350 Using Few Clues Can Compensate the Small Amount of Resources Available for Word Sense Disambiguation Word Sense Disambiguation (WSD) is considered as one of the most difficult tasks in Natural Language Processing. Probabilistic methods have shown their efficiency in many NLP tasks, but they imply a training phase and very few resources are available for WSD. This paper aims at showing how to make the most of size-limited resources in order to partially overcome the knowledge acquisition bottleneck. Experiments are performed within the SENSEVAL test framework in order to evaluate the advantage of a lemmatized or stemmed context over an original context (inflected forms as they are observed in the rough text). Then, we measure the precision improvement (about 6 %) when looking at the inflected form of the word to be disambiguated. Lastly, we show that it is possible to reduce the ambiguity if the word to be disambiguated has a particular inflected form or occurs as part of a compound.
357 Using Lexical Semantic Knowledge from Machine Readable Dictionaries for Domain Independent Language Modelling Machine Readable Dictionaries (MRDs) have been used in a variety of language processing tasks including word sense disambiguation, text segmentation, information retrieval and information extraction. In this paper we describe the utilization of semantic knowledge acquired from an MRD for language modelling tasks in relation to speech recognition applications. A semantic model of language has been derived using the dictionary definitions in order to compute the semantic association between the words. The model is capable of capturing phenomena of latent semantic dependencies between the words in texts and reducing the language ambiguity by a considerable factor. The results of experiments suggest that the semantic model can improve the word recognition rates in “noisy-channel” applications. This research provides evidence that limited or incomplete knowledge from lexical resources such as MRDs can be useful for domain independent language modelling.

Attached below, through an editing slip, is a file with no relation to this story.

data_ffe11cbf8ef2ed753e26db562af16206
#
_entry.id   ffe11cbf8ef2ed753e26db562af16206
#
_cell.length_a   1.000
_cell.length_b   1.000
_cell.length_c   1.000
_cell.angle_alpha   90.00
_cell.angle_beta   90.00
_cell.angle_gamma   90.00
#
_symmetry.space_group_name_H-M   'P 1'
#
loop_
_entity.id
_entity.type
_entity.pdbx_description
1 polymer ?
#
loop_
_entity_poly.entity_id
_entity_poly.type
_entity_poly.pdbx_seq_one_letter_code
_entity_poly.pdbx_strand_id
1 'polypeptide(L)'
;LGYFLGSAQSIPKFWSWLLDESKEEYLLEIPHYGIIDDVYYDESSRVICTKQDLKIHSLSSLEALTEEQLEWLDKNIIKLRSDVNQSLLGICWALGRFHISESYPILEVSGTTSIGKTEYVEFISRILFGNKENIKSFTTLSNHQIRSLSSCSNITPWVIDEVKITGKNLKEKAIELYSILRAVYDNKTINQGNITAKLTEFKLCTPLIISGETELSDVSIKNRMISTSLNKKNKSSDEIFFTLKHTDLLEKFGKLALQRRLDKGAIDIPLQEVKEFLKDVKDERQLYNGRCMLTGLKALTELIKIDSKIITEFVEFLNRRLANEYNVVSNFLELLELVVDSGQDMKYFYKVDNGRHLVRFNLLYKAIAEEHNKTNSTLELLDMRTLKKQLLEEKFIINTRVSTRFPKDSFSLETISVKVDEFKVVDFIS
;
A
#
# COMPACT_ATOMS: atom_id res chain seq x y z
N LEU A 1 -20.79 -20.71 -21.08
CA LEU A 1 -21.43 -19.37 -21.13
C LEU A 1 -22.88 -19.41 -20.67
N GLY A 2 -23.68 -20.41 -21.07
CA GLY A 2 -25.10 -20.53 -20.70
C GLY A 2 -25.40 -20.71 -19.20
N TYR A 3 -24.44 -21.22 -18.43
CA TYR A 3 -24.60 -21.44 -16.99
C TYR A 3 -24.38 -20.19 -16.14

211 Using Machine Learning Methods to Improve Quality of Tagged Corpora and Learning Models Corpus-based learning methods for natural language processing now provide a consistent way to achieve systems with good performance. A number of statistical learning models have been proposed and are used in most of the tasks which used to be handled by rule-based systems. When the learning systems come to such a level as competitive as manually constructed systems, both large scale training corpora and good learning models are of great importance. In this paper, we first discuss that the main hindrances to the improvement of corpus-based learning systems are the inconsistencies or the errors existing in the training corpus and the defectiveness in the learning model. We then show that some machine learning methods are useful for effective identification of the erroneous source in the training corpus. Finally, we discuss how the various types of errors should be coped with so as to improve the learning environments.